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Serotonin transporter inhibition and 5-HT2C receptor activation drive loss of cocaine-induced locomotor activation in DAT Val559 mice.
Neuropsychopharmacology. 2019 04; 44(5):994-1006.N

Abstract

Dopamine (DA) signaling dysfunction is believed to contribute to multiple neuropsychiatric disorders including attention-deficit/hyperactivity disorder (ADHD). The rare DA transporter (DAT) coding substitution Ala559Val found in subjects with ADHD, bipolar disorder and autism, promotes anomalous DA efflux in vitro and, in DAT Val559 mice, leads to increased reactivity to imminent handling, waiting impulsivity, and enhanced motivation for reward. Here, we report that, in contrast to amphetamine and methylphenidate, which induce significant locomotor activation, cocaine administration to these mice elicits no locomotor effects, despite retention of conditioned place preference (CPP). Additionally, cocaine fails to elevate extracellular DA. Given that amphetamine and methylphenidate, unlike cocaine, lack high-affinity interactions with the serotonin (5-HT) transporter (SERT), we hypothesized that the lack of cocaine-induced hyperlocomotion in DAT Val559 mice arises from SERT blockade and augmented 5-HT signaling relative to cocaine actions on wildtype animals. Consistent with this idea, the SERT blocker fluoxetine abolished methylphenidate-induced locomotor activity in DAT Val559 mice, mimicking the effects seen with cocaine. Additionally, a cocaine analog (RTI-113) with greater selectivity for DAT over SERT retains locomotor activation in DAT Val559 mice. Furthermore, genetic elimination of high-affinity cocaine interactions at SERT in DAT Val559 mice, or specific inhibition of 5-HT2C receptors in these animals, restored cocaine-induced locomotion, but did not restore cocaine-induced elevations of extracellular DA. Our findings reveal a significant serotonergic plasticity arising in the DAT Val559 model that involves enhanced 5-HT2C signaling, acting independently of striatal DA release, capable of suppressing the activity of cocaine-sensitive motor circuits.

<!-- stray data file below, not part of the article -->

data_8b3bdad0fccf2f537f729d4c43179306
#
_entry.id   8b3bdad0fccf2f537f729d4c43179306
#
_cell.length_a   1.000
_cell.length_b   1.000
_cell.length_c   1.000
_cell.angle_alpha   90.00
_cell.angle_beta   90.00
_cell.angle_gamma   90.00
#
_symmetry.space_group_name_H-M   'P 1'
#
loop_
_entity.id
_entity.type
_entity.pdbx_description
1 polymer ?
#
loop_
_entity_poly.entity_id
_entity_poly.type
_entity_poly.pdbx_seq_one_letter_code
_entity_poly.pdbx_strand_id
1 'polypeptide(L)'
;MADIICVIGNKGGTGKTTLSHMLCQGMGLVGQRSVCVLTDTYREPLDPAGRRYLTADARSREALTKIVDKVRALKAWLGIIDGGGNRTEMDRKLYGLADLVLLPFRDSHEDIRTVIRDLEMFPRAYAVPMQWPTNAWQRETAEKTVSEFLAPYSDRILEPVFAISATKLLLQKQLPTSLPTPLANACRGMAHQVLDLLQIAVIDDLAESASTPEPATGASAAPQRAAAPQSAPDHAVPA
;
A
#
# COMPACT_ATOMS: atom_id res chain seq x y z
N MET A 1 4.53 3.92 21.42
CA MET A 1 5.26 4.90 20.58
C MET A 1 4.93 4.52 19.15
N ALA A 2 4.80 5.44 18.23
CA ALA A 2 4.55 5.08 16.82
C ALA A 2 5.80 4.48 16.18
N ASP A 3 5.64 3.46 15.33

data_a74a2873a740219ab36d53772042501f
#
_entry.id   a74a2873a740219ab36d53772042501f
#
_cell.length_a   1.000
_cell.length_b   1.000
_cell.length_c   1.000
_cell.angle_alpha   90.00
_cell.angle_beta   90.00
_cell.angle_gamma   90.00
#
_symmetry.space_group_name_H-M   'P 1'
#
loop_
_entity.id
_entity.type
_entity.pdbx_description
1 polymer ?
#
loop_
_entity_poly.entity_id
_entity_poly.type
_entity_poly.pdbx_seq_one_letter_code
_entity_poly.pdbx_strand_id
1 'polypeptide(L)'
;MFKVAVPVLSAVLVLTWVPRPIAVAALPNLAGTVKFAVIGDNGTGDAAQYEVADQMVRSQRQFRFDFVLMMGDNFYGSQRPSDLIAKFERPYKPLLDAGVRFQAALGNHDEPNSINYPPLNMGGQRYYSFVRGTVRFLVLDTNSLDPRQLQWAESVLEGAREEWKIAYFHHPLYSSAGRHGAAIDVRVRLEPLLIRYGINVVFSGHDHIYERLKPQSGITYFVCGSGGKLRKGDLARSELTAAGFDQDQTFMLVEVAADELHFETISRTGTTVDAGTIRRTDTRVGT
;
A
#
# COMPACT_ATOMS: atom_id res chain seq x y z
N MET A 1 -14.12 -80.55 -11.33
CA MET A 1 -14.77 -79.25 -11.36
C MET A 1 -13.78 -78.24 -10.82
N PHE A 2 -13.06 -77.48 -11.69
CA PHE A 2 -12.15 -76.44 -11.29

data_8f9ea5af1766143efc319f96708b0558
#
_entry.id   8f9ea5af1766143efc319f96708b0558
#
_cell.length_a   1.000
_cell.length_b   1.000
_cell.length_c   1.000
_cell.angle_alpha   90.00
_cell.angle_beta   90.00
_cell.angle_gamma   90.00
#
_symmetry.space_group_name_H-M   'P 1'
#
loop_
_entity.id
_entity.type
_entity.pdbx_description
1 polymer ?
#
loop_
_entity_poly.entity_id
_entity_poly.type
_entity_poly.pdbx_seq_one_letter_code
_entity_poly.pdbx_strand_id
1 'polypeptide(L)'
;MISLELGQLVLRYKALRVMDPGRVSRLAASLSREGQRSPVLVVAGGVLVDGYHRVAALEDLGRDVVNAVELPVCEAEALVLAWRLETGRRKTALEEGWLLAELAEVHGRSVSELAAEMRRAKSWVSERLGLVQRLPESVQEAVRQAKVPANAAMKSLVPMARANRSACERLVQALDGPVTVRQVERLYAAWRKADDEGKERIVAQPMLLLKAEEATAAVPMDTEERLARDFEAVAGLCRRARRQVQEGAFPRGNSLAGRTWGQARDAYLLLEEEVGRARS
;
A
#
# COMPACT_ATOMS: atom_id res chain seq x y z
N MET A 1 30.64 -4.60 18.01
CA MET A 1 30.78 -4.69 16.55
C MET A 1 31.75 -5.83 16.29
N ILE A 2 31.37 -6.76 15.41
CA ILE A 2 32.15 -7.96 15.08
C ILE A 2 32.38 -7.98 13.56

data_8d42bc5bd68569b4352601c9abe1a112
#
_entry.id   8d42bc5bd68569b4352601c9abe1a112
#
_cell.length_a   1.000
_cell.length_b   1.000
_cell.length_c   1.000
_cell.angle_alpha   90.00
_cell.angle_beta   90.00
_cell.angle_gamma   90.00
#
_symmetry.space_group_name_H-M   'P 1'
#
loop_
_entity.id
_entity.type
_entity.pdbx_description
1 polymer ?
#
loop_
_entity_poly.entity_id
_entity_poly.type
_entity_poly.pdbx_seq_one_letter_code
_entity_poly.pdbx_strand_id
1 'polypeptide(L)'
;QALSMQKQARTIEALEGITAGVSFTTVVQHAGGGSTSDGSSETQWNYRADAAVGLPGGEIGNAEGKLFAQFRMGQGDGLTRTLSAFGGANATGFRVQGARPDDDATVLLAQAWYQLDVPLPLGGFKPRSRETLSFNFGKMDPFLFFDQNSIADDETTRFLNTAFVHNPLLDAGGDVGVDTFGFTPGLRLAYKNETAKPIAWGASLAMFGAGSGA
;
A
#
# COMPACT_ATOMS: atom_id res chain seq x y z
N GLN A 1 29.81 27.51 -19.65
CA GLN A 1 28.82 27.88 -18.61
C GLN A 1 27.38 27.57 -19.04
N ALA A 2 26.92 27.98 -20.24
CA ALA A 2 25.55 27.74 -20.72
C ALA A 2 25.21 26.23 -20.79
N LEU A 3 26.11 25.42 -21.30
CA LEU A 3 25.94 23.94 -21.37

Authors+Show Affiliations

Department of Biomedical Science, Florida Atlantic University, Jupiter, FL, USA.Department of Biomedical Science, Florida Atlantic University, Jupiter, FL, USA. Neuroscience Graduate Program, Vanderbilt University, Nashville, TN, USA.Department of Biomedical Science, Florida Atlantic University, Jupiter, FL, USA. Brain Institute, Florida Atlantic University, Jupiter, FL, USA.Department of Biomedical Science, Florida Atlantic University, Jupiter, FL, USA.Wilkes Honors College, Florida Atlantic University, Jupiter, FL, USA.Department of Biomedical Science, Florida Atlantic University, Jupiter, FL, USA.Department of Biomedical Science, Florida Atlantic University, Jupiter, FL, USA. Neuroscience Graduate Program, Vanderbilt University, Nashville, TN, USA. International Scholars Program, Vanderbilt University, Nashville, TN, USA.Research Triangle Institute, Research Triangle Park, NC, USA.Department of Biomedical Science, Florida Atlantic University, Jupiter, FL, USA. Brain Institute, Florida Atlantic University, Jupiter, FL, USA.Department of Biomedical Science, Florida Atlantic University, Jupiter, FL, USA. rblakely@health.fau.edu. Brain Institute, Florida Atlantic University, Jupiter, FL, USA. rblakely@health.fau.edu.

Pub Type(s)

Journal Article
Research Support, N.I.H., Extramural
Research Support, Non-U.S. Gov't

Language

eng

PubMed ID

30578419

Citation

Stewart, Adele, et al. "Serotonin Transporter Inhibition and 5-HT2C Receptor Activation Drive Loss of Cocaine-induced Locomotor Activation in DAT Val559 Mice." Neuropsychopharmacology : Official Publication of the American College of Neuropsychopharmacology, vol. 44, no. 5, 2019, pp. 994-1006.